Nike has a new shoe on the market that it referred to as “Black and Tan,” in a St. Patrick’s Day promotion. The reference was to an Irish beverage. Sounds festive, right?
It turns out that “Black and Tan” has another meaning. In Ireland, it refers to the the Royal Irish Constabulary Reserve Force, which during the 1920s was known for its attacks on Irish civilians during the War of Independence. The group’s motives have been described as making sure life “would be hell for the rebels to live in.” Basically they were paid thugs.
It’s not a smart move to use a country’s dark history for marketing inspiration. Had Nike digged a little, the inappropriateness of the term would have been apparent.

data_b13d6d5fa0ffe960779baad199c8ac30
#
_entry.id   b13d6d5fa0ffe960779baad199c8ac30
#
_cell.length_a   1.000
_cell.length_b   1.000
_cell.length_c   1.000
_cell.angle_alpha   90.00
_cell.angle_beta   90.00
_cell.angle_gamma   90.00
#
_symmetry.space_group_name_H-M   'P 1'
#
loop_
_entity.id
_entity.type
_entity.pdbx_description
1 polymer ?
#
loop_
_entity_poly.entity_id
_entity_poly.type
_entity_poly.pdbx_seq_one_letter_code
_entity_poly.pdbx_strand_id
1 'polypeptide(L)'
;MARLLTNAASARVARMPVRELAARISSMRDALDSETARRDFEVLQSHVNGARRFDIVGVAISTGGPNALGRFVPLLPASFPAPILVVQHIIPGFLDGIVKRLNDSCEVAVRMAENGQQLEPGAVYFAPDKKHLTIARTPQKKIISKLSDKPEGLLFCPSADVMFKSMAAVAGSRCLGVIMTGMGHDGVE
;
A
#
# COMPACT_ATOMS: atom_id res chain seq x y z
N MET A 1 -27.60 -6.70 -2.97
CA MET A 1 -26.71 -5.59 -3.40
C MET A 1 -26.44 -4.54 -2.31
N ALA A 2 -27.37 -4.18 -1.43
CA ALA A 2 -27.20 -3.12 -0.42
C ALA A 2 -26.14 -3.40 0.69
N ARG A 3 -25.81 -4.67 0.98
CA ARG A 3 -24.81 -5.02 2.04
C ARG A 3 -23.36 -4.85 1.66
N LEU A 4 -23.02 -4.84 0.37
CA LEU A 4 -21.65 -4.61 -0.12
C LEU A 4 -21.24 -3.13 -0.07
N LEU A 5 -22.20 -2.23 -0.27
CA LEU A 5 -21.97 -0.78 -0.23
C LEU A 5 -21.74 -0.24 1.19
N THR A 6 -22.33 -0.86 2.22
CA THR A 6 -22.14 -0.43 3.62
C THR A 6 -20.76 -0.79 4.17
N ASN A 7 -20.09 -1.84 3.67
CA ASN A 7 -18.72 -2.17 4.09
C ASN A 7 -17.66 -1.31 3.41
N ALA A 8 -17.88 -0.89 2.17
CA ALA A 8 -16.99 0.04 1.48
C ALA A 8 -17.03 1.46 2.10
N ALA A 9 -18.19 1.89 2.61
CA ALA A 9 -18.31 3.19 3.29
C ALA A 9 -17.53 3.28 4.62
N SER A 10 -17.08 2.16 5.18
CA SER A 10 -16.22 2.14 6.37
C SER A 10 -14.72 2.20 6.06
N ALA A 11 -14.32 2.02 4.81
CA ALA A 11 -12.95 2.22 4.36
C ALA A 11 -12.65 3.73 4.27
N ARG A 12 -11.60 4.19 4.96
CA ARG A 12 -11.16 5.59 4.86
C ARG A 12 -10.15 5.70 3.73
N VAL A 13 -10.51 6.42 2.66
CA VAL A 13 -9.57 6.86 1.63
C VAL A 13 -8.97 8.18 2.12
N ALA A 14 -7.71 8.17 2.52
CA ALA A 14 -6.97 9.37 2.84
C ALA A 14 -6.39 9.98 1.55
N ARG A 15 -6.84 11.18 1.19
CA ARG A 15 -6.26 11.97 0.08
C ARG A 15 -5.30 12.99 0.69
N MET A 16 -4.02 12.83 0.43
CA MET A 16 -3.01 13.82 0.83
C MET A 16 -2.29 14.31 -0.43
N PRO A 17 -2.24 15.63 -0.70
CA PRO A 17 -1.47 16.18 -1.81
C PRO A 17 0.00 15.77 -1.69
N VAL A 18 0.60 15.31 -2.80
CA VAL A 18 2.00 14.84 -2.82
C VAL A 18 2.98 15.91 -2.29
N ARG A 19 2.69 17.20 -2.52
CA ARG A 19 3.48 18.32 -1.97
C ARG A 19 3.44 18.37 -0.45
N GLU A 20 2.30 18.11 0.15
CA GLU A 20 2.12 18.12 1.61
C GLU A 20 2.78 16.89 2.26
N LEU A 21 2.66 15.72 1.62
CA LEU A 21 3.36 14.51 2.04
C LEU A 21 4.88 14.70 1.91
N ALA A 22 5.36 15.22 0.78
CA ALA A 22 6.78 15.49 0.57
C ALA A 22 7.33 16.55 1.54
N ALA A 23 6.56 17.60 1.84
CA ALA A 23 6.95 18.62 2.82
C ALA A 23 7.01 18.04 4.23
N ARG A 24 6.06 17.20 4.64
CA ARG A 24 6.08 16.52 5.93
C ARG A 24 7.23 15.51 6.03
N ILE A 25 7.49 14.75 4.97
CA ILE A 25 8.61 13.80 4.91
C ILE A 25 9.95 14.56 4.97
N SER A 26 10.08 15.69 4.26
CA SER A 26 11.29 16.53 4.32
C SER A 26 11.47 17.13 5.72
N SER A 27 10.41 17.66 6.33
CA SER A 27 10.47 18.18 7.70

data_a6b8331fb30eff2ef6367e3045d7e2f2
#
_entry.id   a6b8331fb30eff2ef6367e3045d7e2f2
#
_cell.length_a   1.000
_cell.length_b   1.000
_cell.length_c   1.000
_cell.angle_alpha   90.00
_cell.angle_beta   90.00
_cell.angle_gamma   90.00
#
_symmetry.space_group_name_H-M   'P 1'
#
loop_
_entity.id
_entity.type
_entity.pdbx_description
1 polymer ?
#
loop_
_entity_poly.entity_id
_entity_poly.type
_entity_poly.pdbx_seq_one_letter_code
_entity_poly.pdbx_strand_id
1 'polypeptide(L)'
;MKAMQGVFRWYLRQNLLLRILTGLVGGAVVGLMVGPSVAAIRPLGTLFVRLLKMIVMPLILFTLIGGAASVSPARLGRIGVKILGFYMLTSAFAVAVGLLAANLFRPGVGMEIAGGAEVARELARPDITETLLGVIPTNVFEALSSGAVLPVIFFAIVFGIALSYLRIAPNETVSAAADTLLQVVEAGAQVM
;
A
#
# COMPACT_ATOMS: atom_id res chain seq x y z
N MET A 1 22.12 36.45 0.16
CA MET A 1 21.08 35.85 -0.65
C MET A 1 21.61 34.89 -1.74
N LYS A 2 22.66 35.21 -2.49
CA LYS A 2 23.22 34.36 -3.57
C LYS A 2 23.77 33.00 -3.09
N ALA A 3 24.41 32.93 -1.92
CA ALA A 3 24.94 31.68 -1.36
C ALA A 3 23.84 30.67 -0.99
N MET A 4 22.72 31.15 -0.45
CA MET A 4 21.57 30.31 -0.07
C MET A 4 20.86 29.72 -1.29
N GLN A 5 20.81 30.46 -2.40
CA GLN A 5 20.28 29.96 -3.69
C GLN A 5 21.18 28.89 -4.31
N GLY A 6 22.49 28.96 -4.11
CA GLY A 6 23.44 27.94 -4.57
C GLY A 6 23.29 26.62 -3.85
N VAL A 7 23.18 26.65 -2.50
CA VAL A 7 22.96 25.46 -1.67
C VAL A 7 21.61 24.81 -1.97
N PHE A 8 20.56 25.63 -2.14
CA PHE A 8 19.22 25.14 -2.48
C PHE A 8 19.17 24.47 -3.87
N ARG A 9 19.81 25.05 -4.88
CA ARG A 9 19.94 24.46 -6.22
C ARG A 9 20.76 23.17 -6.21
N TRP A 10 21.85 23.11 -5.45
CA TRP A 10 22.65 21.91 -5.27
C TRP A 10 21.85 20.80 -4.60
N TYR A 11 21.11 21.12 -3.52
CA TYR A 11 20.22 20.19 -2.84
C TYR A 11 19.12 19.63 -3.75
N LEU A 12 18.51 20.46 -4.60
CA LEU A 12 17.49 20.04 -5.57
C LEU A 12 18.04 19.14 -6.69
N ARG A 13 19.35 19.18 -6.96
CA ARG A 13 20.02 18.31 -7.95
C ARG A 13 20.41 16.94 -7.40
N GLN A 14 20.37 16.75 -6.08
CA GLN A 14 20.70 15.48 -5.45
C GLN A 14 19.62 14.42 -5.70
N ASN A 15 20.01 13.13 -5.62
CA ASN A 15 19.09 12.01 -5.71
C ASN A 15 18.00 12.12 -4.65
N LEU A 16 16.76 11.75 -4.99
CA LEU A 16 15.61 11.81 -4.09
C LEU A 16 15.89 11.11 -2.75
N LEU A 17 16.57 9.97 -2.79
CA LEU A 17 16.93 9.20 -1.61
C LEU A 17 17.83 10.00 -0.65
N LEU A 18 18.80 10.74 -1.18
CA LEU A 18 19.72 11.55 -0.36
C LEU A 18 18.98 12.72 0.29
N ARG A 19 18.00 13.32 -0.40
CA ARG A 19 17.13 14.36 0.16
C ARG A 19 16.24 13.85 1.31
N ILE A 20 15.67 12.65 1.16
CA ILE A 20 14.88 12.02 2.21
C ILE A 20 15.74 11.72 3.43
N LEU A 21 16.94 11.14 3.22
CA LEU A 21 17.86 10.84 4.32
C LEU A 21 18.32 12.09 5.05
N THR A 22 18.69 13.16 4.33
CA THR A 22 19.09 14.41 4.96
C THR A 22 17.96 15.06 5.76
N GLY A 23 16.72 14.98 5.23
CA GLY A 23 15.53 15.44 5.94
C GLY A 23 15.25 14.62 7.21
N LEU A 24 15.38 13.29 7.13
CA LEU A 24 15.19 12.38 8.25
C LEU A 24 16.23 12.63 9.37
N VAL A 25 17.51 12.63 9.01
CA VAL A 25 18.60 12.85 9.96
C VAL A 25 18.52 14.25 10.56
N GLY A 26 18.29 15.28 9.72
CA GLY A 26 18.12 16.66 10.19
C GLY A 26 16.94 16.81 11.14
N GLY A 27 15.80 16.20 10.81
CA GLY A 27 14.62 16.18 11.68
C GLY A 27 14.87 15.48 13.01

The company might have also discovered that a similar mistake was made in the past. In 2006, Ben and Jerry’s introduced and later apologized for an ice cream flavor called, “Black and Tan.”
These mistakes could be easily prevented. Nike has had to spend hours of time apologizing for a problem that could have been prevented by a quick online search.
Sometimes, taking an extra step, saves you time and embarrassment.